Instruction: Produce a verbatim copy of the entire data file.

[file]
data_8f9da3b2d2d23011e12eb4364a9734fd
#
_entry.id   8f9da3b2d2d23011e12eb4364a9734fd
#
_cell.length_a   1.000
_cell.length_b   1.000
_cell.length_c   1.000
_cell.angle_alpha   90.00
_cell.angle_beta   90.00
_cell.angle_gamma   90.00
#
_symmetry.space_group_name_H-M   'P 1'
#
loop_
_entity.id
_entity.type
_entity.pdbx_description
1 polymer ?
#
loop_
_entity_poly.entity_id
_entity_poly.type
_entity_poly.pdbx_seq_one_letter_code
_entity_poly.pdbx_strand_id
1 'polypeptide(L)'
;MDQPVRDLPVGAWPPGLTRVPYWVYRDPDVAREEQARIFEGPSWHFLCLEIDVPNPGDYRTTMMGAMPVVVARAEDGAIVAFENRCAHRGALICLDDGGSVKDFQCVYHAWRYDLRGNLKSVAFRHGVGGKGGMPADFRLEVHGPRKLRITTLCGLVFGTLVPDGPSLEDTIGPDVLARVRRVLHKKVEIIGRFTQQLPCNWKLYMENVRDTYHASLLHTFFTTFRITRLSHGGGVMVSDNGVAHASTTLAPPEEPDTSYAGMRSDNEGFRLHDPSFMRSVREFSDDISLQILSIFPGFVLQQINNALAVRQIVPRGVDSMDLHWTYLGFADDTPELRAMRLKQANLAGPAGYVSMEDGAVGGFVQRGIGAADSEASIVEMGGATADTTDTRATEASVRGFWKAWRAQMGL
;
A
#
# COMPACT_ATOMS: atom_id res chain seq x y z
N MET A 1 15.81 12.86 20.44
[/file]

data_8f9da3b2d2d23011e12eb4364a9734fd
#
_entry.id   8f9da3b2d2d23011e12eb4364a9734fd
#
_cell.length_a   1.000
_cell.length_b   1.000
_cell.length_c   1.000
_cell.angle_alpha   90.00
_cell.angle_beta   90.00
_cell.angle_gamma   90.00
#
_symmetry.space_group_name_H-M   'P 1'
#
loop_
_entity.id
_entity.type
_entity.pdbx_description
1 polymer ?
#
loop_
_entity_poly.entity_id
_entity_poly.type
_entity_poly.pdbx_seq_one_letter_code
_entity_poly.pdbx_strand_id
1 'polypeptide(L)'
;MDQPVRDLPVGAWPPGLTRVPYWVYRDPDVAREEQARIFEGPSWHFLCLEIDVPNPGDYRTTMMGAMPVVVARAEDGAIVAFENRCAHRGALICLDDGGSVKDFQCVYHAWRYDLRGNLKSVAFRHGVGGKGGMPADFRLEVHGPRKLRITTLCGLVFGTLVPDGPSLEDTIGPDVLARVRRVLHKKVEIIGRFTQQLPCNWKLYMENVRDTYHASLLHTFFTTFRITRLSHGGGVMVSDNGVAHASTTLAPPEEPDTSYAGMRSDNEGFRLHDPSFMRSVREFSDDISLQILSIFPGFVLQQINNALAVRQIVPRGVDSMDLHWTYLGFADDTPELRAMRLKQANLAGPAGYVSMEDGAVGGFVQRGIGAADSEASIVEMGGATADTTDTRATEASVRGFWKAWRAQMGL
;
A
#
# COMPACT_ATOMS: atom_id res chain seq x y z
N MET A 1 15.81 12.86 20.44